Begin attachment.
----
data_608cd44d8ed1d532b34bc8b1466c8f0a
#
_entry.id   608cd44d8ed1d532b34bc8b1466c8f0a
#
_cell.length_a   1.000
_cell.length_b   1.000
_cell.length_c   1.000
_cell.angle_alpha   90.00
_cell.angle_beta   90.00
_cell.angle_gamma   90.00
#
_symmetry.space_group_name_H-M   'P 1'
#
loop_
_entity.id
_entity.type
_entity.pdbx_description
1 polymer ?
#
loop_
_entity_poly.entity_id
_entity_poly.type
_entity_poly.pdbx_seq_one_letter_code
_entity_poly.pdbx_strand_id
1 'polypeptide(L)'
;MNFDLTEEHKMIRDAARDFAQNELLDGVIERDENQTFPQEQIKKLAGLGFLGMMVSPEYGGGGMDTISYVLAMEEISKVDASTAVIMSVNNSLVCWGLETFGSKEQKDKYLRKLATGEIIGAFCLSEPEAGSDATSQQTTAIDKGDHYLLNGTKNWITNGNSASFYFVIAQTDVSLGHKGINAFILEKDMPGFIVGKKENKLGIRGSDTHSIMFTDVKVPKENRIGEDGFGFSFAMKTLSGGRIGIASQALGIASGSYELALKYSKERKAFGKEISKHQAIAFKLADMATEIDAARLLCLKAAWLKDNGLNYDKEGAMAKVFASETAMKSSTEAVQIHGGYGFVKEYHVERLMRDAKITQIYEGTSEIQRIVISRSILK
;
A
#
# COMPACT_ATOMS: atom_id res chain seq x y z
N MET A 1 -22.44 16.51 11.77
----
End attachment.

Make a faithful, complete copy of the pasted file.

data_608cd44d8ed1d532b34bc8b1466c8f0a
#
_entry.id   608cd44d8ed1d532b34bc8b1466c8f0a
#
_cell.length_a   1.000
_cell.length_b   1.000
_cell.length_c   1.000
_cell.angle_alpha   90.00
_cell.angle_beta   90.00
_cell.angle_gamma   90.00
#
_symmetry.space_group_name_H-M   'P 1'
#
loop_
_entity.id
_entity.type
_entity.pdbx_description
1 polymer ?
#
loop_
_entity_poly.entity_id
_entity_poly.type
_entity_poly.pdbx_seq_one_letter_code
_entity_poly.pdbx_strand_id
1 'polypeptide(L)'
;MNFDLTEEHKMIRDAARDFAQNELLDGVIERDENQTFPQEQIKKLAGLGFLGMMVSPEYGGGGMDTISYVLAMEEISKVDASTAVIMSVNNSLVCWGLETFGSKEQKDKYLRKLATGEIIGAFCLSEPEAGSDATSQQTTAIDKGDHYLLNGTKNWITNGNSASFYFVIAQTDVSLGHKGINAFILEKDMPGFIVGKKENKLGIRGSDTHSIMFTDVKVPKENRIGEDGFGFSFAMKTLSGGRIGIASQALGIASGSYELALKYSKERKAFGKEISKHQAIAFKLADMATEIDAARLLCLKAAWLKDNGLNYDKEGAMAKVFASETAMKSSTEAVQIHGGYGFVKEYHVERLMRDAKITQIYEGTSEIQRIVISRSILK
;
A
#
# COMPACT_ATOMS: atom_id res chain seq x y z
N MET A 1 -22.44 16.51 11.77